ADDRESS OF ALBERT R. PARSONS.
the bankers, millionaires, etc., everything wa8 against these poor men. We
had no money, influence, or friends. It was not difficult to bring that about
at all, and if they did not have a case they could make one easily. That was
an easy matter for them to do—a very, very easy thing for them to do. Now,
Mr. Grinnell must have known that Gilmer's testimony was false. I don't
know whether he did or not. But it seems to me he ought to have known it,
because it was clearly demonstrated by the witness Burnett, who stood upon
the stand, and whose testimony is unimpeached, that he called upon and had
talks with Attorney Grinnell as early as May 6, and had a number of interviews with him for the express purpose of having him identify Schnaubelt's
picture and fasten the deed upon Schnaubelt. Burnett refused to do that. He
said: "No, no; that ain't the man. Besides, it was not that way. He was
further down. It was not up at the alley." Now, Burnett's testimony contradicted every statement of Gilmer, and Burnett is unimpeached and Gilmer is
impeached. If the district attorney knew of this fact, if he knew the fact that
Burnett was an honest man, and called at his office and refused to identify
Schnaubelt, your honor, did not the district attorney lend himself to a very
bloody piece of work? I do not see how he is going to get clear of that. It
may be he will, but it seemB to me that if this verdict is to be carried out then
our blood will be on his head for subornation of perjury. I may be mistaken,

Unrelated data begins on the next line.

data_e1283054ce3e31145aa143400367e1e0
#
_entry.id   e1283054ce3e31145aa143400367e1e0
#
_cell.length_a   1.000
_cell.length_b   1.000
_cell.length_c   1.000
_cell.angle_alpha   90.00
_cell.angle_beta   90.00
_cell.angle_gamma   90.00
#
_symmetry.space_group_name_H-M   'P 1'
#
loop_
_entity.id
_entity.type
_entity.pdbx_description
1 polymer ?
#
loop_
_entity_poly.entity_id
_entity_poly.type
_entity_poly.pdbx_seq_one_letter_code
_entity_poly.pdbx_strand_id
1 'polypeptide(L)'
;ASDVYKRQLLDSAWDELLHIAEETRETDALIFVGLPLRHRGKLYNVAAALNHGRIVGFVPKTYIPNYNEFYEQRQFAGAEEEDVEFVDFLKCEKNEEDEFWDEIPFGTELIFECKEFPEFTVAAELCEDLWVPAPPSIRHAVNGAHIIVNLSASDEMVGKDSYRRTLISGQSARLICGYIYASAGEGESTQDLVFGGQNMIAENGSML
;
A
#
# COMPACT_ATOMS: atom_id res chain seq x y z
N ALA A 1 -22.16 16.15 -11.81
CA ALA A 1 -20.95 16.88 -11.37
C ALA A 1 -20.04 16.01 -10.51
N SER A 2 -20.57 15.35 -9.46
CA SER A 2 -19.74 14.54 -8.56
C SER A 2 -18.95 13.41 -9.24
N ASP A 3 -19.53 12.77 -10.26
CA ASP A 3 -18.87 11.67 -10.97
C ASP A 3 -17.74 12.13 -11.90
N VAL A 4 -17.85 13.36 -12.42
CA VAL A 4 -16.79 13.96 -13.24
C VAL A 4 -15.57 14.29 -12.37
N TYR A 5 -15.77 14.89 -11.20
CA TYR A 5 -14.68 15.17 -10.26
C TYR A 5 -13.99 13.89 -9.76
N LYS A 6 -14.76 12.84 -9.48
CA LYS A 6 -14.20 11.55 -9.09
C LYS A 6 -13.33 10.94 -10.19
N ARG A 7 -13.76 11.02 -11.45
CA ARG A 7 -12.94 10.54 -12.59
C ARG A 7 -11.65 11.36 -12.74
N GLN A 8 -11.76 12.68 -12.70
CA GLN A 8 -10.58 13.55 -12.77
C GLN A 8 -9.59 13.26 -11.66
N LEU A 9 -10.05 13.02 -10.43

your honor; I do not impugn any man's motives. I don't know, but it seems
to me it is the only construction which could be put upon this testimony.
Two witnesses, since thiB verdict was made, came forward voluntarily and
made an affidavit that they had been in Gilmer's company the night of May
4, at another place, and that Gilmer was not at the Haymarket. Then Mr.
Bonfield, the chief of detectives, who is Mr. Grinnell's right hand man—he
takes these two men in his charge, and by bribery or intimidation, or by sonic
other means, I don't know what, he induces them to retract their sworn statement. Wasn't that a scaly transaction, worthy of the villainy and corruption
of the detective department?
Your honor, I have got what would take me an hour and a half, possibly
two hours, at least, to say. I am used to an active, outdoor life, and until my
incarceration here I have never been deprived of personal activity, and the
close confinement in a gloomy cell—I only have about two hours and a half
exercise each day, practically about two hours of the twenty-four—and of
course it has deteriorated my physical system somewhat; and then, the long
mental strain of this trial in addition to it. I thought if your honor could
possibly give me a little rest for lunch, if we could adjourn until 2 o'clock—it
is now 1 o'clock—I don't think I could get through under two hours till, if
your honor insists, I am ready to proceed.
The Court—I do not think I am under any obligation to have repeated
adjournments of the court for the purpose of listening to the reading of newspapers or disquisitions upon political economy, the question only being in this
case, whether the defendants killed Mathias Degan. That is the only
question in the case.
Mr. Parsons—Yes, sir; of course.
The Court—Not whether they did it with their own hands, but whether
they set causes at work which did end in his death.